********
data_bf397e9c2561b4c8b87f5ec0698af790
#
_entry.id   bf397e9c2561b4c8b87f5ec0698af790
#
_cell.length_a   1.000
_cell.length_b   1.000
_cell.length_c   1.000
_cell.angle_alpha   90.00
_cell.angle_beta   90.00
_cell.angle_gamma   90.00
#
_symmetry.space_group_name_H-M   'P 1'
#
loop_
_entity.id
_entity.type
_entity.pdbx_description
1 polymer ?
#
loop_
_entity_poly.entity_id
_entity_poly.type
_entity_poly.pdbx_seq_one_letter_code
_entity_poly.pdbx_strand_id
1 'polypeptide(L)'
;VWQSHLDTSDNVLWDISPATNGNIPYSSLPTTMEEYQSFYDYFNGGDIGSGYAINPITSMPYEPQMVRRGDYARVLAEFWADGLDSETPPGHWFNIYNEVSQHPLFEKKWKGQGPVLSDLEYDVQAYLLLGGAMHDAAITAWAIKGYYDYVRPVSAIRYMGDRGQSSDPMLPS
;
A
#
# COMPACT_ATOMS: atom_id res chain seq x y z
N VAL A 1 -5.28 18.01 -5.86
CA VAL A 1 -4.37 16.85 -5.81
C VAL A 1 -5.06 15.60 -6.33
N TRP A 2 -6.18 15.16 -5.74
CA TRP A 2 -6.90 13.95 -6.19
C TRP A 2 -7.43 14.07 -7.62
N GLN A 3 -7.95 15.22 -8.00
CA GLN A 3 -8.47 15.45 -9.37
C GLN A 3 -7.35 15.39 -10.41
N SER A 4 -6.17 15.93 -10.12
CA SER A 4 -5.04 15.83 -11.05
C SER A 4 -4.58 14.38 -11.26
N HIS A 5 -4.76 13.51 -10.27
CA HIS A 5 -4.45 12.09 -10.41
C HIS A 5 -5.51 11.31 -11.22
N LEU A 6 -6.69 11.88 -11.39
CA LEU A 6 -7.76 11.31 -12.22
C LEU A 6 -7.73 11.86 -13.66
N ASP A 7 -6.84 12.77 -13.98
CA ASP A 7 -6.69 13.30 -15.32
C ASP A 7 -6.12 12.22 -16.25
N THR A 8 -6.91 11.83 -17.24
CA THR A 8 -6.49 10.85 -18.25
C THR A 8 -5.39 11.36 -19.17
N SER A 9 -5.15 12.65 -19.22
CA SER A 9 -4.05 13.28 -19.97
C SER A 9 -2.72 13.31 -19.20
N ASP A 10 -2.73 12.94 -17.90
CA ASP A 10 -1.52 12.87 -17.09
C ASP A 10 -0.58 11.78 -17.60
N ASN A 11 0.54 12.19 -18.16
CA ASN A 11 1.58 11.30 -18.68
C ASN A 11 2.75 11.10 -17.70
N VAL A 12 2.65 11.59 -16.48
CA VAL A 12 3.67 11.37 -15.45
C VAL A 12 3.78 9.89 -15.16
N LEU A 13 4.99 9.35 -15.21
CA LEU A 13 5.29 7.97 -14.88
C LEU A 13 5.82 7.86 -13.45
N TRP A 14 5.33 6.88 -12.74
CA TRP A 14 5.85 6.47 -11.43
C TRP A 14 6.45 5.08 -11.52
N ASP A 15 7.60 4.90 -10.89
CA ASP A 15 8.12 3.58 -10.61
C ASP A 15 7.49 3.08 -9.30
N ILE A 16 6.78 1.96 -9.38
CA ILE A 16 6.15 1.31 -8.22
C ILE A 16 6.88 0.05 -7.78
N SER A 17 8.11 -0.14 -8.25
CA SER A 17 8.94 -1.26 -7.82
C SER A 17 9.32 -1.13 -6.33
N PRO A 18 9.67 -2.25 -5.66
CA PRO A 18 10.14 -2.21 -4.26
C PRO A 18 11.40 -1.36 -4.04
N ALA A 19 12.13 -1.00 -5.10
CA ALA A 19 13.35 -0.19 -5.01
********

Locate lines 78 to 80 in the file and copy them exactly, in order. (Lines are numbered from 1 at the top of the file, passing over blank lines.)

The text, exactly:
C ILE A 16 6.88 0.05 -7.78
N SER A 17 8.11 -0.14 -8.25
CA SER A 17 8.94 -1.26 -7.82